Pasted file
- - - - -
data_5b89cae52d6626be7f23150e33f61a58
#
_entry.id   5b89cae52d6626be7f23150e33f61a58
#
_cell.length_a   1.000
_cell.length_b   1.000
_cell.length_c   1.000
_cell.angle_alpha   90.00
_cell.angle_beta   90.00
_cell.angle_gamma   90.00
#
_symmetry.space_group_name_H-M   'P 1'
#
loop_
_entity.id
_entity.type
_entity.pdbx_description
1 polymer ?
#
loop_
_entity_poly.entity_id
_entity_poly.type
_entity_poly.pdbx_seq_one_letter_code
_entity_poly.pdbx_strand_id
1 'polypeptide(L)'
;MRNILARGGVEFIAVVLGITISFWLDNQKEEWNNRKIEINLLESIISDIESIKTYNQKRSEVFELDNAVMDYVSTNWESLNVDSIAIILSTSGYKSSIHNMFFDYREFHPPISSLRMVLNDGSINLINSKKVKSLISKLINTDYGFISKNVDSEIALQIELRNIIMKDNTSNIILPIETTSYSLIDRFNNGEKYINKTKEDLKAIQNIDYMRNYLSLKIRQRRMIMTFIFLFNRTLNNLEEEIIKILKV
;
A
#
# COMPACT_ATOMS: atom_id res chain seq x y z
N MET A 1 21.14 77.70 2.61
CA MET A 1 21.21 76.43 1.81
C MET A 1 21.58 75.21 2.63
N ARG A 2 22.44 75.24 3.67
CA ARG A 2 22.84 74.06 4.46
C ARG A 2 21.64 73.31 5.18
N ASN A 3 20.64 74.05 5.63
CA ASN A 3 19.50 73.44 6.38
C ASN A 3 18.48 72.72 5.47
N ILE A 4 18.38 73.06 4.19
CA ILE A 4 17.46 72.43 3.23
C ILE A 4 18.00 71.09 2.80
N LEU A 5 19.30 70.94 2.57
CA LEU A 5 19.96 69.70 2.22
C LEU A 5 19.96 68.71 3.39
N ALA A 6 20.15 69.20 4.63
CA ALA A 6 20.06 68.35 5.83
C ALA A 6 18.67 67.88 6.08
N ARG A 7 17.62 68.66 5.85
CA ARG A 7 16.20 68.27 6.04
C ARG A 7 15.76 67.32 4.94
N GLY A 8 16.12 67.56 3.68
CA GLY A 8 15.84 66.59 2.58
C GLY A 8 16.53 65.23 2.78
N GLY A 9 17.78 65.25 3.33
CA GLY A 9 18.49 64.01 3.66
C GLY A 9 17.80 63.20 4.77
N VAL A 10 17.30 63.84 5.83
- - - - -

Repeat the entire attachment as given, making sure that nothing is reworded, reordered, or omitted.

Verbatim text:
data_5b89cae52d6626be7f23150e33f61a58
#
_entry.id   5b89cae52d6626be7f23150e33f61a58
#
_cell.length_a   1.000
_cell.length_b   1.000
_cell.length_c   1.000
_cell.angle_alpha   90.00
_cell.angle_beta   90.00
_cell.angle_gamma   90.00
#
_symmetry.space_group_name_H-M   'P 1'
#
loop_
_entity.id
_entity.type
_entity.pdbx_description
1 polymer ?
#
loop_
_entity_poly.entity_id
_entity_poly.type
_entity_poly.pdbx_seq_one_letter_code
_entity_poly.pdbx_strand_id
1 'polypeptide(L)'
;MRNILARGGVEFIAVVLGITISFWLDNQKEEWNNRKIEINLLESIISDIESIKTYNQKRSEVFELDNAVMDYVSTNWESLNVDSIAIILSTSGYKSSIHNMFFDYREFHPPISSLRMVLNDGSINLINSKKVKSLISKLINTDYGFISKNVDSEIALQIELRNIIMKDNTSNIILPIETTSYSLIDRFNNGEKYINKTKEDLKAIQNIDYMRNYLSLKIRQRRMIMTFIFLFNRTLNNLEEEIIKILKV
;
A
#
# COMPACT_ATOMS: atom_id res chain seq x y z
N MET A 1 21.14 77.70 2.61
CA MET A 1 21.21 76.43 1.81
C MET A 1 21.58 75.21 2.63
N ARG A 2 22.44 75.24 3.67
CA ARG A 2 22.84 74.06 4.46
C ARG A 2 21.64 73.31 5.18
N ASN A 3 20.64 74.05 5.63
CA ASN A 3 19.50 73.44 6.38
C ASN A 3 18.48 72.72 5.47
N ILE A 4 18.38 73.06 4.19
CA ILE A 4 17.46 72.43 3.23
C ILE A 4 18.00 71.09 2.80
N LEU A 5 19.30 70.94 2.57
CA LEU A 5 19.96 69.70 2.22
C LEU A 5 19.96 68.71 3.39
N ALA A 6 20.15 69.20 4.63
CA ALA A 6 20.06 68.35 5.83
C ALA A 6 18.67 67.88 6.08
N ARG A 7 17.62 68.66 5.85
CA ARG A 7 16.20 68.27 6.04
C ARG A 7 15.76 67.32 4.94
N GLY A 8 16.12 67.56 3.68
CA GLY A 8 15.84 66.59 2.58
C GLY A 8 16.53 65.23 2.78
N GLY A 9 17.78 65.25 3.33
CA GLY A 9 18.49 64.01 3.66
C GLY A 9 17.80 63.20 4.77
N VAL A 10 17.30 63.84 5.83